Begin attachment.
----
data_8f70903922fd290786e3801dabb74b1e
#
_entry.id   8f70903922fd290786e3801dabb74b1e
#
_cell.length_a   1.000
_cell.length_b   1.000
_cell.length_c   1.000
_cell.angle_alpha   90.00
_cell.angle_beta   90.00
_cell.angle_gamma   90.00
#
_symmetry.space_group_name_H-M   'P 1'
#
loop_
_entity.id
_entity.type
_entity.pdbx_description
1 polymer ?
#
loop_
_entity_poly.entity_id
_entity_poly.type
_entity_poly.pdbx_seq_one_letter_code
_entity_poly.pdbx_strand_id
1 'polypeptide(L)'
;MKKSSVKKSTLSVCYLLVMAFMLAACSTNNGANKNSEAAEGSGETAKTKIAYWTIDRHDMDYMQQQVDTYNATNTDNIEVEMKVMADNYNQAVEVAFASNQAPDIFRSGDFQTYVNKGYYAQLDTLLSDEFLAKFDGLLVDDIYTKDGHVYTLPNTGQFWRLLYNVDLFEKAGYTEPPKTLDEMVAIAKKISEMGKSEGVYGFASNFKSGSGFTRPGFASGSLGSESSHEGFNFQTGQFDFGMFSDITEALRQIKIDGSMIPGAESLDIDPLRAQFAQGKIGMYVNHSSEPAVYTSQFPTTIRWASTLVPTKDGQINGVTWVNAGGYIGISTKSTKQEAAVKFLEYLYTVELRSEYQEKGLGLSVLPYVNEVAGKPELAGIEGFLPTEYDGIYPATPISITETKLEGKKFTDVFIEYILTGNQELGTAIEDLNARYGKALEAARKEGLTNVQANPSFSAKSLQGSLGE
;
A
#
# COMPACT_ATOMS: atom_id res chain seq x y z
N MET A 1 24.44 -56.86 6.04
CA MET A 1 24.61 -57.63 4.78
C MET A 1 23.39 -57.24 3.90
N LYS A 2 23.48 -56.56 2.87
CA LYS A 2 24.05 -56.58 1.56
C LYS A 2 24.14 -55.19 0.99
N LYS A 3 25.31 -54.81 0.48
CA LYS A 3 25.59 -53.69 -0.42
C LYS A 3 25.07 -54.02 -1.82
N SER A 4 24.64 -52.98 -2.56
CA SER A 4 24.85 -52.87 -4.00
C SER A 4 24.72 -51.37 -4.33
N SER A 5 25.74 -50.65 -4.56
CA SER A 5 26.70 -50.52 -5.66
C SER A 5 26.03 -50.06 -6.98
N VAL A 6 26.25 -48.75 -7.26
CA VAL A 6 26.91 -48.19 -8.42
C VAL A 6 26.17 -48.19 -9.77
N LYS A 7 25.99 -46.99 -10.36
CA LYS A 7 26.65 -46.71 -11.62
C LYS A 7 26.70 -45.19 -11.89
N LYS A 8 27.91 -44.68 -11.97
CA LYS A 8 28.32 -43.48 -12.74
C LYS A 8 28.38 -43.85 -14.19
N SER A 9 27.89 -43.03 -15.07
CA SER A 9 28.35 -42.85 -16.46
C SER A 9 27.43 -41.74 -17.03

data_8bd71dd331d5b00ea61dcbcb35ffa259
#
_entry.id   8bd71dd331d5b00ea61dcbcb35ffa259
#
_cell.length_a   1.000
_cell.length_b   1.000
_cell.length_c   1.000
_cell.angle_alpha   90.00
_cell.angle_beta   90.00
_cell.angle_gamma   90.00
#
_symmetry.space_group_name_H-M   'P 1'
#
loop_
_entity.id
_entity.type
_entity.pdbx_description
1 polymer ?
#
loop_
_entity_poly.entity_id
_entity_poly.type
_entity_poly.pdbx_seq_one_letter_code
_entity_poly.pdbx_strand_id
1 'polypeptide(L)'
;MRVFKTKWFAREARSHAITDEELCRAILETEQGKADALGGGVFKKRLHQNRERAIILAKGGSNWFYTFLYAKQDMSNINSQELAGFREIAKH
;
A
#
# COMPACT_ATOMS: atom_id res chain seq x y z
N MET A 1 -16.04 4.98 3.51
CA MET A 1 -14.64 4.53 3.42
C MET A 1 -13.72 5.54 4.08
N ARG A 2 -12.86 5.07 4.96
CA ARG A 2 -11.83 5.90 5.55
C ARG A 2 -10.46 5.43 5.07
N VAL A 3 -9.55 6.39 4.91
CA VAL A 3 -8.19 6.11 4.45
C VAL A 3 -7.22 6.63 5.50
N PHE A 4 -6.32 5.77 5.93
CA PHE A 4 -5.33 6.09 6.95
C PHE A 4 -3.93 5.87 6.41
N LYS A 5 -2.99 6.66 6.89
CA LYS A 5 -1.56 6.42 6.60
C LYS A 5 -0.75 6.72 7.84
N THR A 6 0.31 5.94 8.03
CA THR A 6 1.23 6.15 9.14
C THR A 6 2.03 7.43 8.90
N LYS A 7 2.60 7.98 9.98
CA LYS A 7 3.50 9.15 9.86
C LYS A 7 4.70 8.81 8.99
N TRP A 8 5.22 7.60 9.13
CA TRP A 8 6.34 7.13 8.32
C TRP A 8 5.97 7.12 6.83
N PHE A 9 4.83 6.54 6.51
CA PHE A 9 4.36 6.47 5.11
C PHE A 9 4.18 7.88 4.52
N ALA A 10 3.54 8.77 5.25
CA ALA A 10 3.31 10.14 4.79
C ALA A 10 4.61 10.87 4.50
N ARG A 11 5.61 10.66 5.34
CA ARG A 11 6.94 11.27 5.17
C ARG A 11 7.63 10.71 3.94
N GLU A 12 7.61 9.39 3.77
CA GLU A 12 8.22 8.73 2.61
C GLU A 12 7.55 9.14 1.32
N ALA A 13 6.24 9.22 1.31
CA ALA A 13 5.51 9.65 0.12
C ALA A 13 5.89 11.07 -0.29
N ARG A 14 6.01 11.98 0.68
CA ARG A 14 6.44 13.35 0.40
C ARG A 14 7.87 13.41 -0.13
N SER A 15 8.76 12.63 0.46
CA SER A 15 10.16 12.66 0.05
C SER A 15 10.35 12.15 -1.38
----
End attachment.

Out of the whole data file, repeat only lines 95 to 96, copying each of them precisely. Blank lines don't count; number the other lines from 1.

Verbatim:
CA VAL A 3 -8.19 6.11 4.45
C VAL A 3 -7.22 6.63 5.50